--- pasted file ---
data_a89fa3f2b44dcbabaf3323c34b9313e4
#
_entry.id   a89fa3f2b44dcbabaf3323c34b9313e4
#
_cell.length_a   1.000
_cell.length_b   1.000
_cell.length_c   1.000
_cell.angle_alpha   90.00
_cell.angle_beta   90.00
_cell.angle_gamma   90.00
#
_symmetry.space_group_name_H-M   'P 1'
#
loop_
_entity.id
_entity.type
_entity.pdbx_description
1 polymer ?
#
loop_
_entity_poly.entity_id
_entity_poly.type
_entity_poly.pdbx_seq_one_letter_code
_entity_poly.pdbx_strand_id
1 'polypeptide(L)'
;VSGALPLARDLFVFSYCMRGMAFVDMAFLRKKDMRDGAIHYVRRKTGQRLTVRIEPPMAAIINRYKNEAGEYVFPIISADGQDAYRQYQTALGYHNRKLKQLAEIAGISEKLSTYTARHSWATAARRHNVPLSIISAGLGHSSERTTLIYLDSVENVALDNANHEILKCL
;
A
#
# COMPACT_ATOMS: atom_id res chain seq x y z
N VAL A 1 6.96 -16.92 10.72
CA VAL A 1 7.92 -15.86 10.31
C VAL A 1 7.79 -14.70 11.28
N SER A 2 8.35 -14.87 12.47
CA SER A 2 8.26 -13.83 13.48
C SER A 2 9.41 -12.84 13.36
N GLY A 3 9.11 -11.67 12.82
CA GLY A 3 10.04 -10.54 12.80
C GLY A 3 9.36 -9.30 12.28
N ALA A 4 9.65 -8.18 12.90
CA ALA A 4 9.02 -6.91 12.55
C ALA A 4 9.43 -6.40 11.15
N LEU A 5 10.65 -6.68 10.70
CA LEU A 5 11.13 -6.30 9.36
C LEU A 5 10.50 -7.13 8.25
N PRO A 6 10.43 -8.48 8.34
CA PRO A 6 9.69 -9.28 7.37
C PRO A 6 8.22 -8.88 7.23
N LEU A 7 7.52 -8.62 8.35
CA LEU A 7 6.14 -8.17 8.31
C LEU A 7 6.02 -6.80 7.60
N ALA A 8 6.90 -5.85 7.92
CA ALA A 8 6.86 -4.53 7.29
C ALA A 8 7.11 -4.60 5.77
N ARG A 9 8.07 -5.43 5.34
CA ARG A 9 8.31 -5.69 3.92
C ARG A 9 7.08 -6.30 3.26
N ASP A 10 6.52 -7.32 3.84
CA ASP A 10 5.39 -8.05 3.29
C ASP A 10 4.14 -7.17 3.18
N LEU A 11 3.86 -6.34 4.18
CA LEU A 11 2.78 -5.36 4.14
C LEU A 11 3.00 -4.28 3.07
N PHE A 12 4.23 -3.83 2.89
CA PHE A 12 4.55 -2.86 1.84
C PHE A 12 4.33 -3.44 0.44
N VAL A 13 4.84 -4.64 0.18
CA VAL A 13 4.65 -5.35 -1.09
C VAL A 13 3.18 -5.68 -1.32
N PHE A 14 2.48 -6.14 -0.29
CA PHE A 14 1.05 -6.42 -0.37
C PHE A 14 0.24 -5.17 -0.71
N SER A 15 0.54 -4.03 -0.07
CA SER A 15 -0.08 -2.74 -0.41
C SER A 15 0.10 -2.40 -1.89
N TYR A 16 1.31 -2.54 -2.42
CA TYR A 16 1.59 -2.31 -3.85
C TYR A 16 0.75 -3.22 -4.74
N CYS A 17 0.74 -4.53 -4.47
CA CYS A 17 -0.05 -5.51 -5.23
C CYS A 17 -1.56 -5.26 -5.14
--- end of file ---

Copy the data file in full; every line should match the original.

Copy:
data_a89fa3f2b44dcbabaf3323c34b9313e4
#
_entry.id   a89fa3f2b44dcbabaf3323c34b9313e4
#
_cell.length_a   1.000
_cell.length_b   1.000
_cell.length_c   1.000
_cell.angle_alpha   90.00
_cell.angle_beta   90.00
_cell.angle_gamma   90.00
#
_symmetry.space_group_name_H-M   'P 1'
#
loop_
_entity.id
_entity.type
_entity.pdbx_description
1 polymer ?
#
loop_
_entity_poly.entity_id
_entity_poly.type
_entity_poly.pdbx_seq_one_letter_code
_entity_poly.pdbx_strand_id
1 'polypeptide(L)'
;VSGALPLARDLFVFSYCMRGMAFVDMAFLRKKDMRDGAIHYVRRKTGQRLTVRIEPPMAAIINRYKNEAGEYVFPIISADGQDAYRQYQTALGYHNRKLKQLAEIAGISEKLSTYTARHSWATAARRHNVPLSIISAGLGHSSERTTLIYLDSVENVALDNANHEILKCL
;
A
#
# COMPACT_ATOMS: atom_id res chain seq x y z
N VAL A 1 6.96 -16.92 10.72
CA VAL A 1 7.92 -15.86 10.31
C VAL A 1 7.79 -14.70 11.28
N SER A 2 8.35 -14.87 12.47
CA SER A 2 8.26 -13.83 13.48
C SER A 2 9.41 -12.84 13.36
N GLY A 3 9.11 -11.67 12.82
CA GLY A 3 10.04 -10.54 12.80
C GLY A 3 9.36 -9.30 12.28
N ALA A 4 9.65 -8.18 12.90
CA ALA A 4 9.02 -6.91 12.55
C ALA A 4 9.43 -6.40 11.15
N LEU A 5 10.65 -6.68 10.70
CA LEU A 5 11.13 -6.30 9.36
C LEU A 5 10.50 -7.13 8.25
N PRO A 6 10.43 -8.48 8.34
CA PRO A 6 9.69 -9.28 7.37
C PRO A 6 8.22 -8.88 7.23
N LEU A 7 7.52 -8.62 8.35
CA LEU A 7 6.14 -8.17 8.31
C LEU A 7 6.02 -6.80 7.60
N ALA A 8 6.90 -5.85 7.92
CA ALA A 8 6.86 -4.53 7.29
C ALA A 8 7.11 -4.60 5.77
N ARG A 9 8.07 -5.43 5.34
CA ARG A 9 8.31 -5.69 3.92
C ARG A 9 7.08 -6.30 3.26
N ASP A 10 6.52 -7.32 3.84
CA ASP A 10 5.39 -8.05 3.29
C ASP A 10 4.14 -7.17 3.18
N LEU A 11 3.86 -6.34 4.18
CA LEU A 11 2.78 -5.36 4.14
C LEU A 11 3.00 -4.28 3.07
N PHE A 12 4.23 -3.83 2.89
CA PHE A 12 4.55 -2.86 1.84
C PHE A 12 4.33 -3.44 0.44
N VAL A 13 4.84 -4.64 0.18
CA VAL A 13 4.65 -5.35 -1.09
C VAL A 13 3.18 -5.68 -1.32
N PHE A 14 2.48 -6.14 -0.29
CA PHE A 14 1.05 -6.42 -0.37
C PHE A 14 0.24 -5.17 -0.71
N SER A 15 0.54 -4.03 -0.07
CA SER A 15 -0.08 -2.74 -0.41
C SER A 15 0.10 -2.40 -1.89
N TYR A 16 1.31 -2.54 -2.42
CA TYR A 16 1.59 -2.31 -3.85
C TYR A 16 0.75 -3.22 -4.74
N CYS A 17 0.74 -4.53 -4.47
CA CYS A 17 -0.05 -5.51 -5.23
C CYS A 17 -1.56 -5.26 -5.14